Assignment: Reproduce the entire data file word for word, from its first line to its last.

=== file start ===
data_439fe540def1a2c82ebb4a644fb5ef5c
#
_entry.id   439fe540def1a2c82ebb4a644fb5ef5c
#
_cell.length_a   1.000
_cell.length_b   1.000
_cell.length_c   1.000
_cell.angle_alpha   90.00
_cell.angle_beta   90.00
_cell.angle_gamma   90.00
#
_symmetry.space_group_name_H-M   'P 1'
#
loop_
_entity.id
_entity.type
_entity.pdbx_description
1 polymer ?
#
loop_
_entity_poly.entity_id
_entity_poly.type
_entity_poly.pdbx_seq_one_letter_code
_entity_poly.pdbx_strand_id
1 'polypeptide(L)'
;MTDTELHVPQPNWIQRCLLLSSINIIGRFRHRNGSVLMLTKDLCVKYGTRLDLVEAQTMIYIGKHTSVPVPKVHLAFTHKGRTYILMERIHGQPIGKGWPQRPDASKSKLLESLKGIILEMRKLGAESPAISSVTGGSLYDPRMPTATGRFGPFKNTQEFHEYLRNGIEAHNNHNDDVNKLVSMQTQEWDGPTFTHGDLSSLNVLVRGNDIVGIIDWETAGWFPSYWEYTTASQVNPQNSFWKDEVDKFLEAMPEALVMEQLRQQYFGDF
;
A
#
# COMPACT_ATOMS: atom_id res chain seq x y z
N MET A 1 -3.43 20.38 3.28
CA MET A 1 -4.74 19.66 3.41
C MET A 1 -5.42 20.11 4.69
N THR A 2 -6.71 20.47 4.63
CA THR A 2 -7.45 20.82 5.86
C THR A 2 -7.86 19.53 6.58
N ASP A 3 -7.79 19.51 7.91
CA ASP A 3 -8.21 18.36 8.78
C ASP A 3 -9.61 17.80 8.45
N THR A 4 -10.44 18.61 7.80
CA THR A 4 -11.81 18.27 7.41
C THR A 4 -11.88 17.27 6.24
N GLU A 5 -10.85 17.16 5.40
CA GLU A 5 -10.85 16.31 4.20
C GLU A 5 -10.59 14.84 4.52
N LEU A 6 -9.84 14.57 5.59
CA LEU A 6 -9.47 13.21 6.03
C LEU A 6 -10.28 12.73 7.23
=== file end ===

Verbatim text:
data_439fe540def1a2c82ebb4a644fb5ef5c
#
_entry.id   439fe540def1a2c82ebb4a644fb5ef5c
#
_cell.length_a   1.000
_cell.length_b   1.000
_cell.length_c   1.000
_cell.angle_alpha   90.00
_cell.angle_beta   90.00
_cell.angle_gamma   90.00
#
_symmetry.space_group_name_H-M   'P 1'
#
loop_
_entity.id
_entity.type
_entity.pdbx_description
1 polymer ?
#
loop_
_entity_poly.entity_id
_entity_poly.type
_entity_poly.pdbx_seq_one_letter_code
_entity_poly.pdbx_strand_id
1 'polypeptide(L)'
;MTDTELHVPQPNWIQRCLLLSSINIIGRFRHRNGSVLMLTKDLCVKYGTRLDLVEAQTMIYIGKHTSVPVPKVHLAFTHKGRTYILMERIHGQPIGKGWPQRPDASKSKLLESLKGIILEMRKLGAESPAISSVTGGSLYDPRMPTATGRFGPFKNTQEFHEYLRNGIEAHNNHNDDVNKLVSMQTQEWDGPTFTHGDLSSLNVLVRGNDIVGIIDWETAGWFPSYWEYTTASQVNPQNSFWKDEVDKFLEAMPEALVMEQLRQQYFGDF
;
A
#
# COMPACT_ATOMS: atom_id res chain seq x y z
N MET A 1 -3.43 20.38 3.28
CA MET A 1 -4.74 19.66 3.41
C MET A 1 -5.42 20.11 4.69
N THR A 2 -6.71 20.47 4.63
CA THR A 2 -7.45 20.82 5.86
C THR A 2 -7.86 19.53 6.58
N ASP A 3 -7.79 19.51 7.91
CA ASP A 3 -8.21 18.36 8.78
C ASP A 3 -9.61 17.80 8.45
N THR A 4 -10.44 18.61 7.80
CA THR A 4 -11.81 18.27 7.41
C THR A 4 -11.88 17.27 6.24
N GLU A 5 -10.85 17.16 5.40
CA GLU A 5 -10.85 16.31 4.20
C GLU A 5 -10.59 14.84 4.52
N LEU A 6 -9.84 14.57 5.59
CA LEU A 6 -9.47 13.21 6.03
C LEU A 6 -10.28 12.73 7.23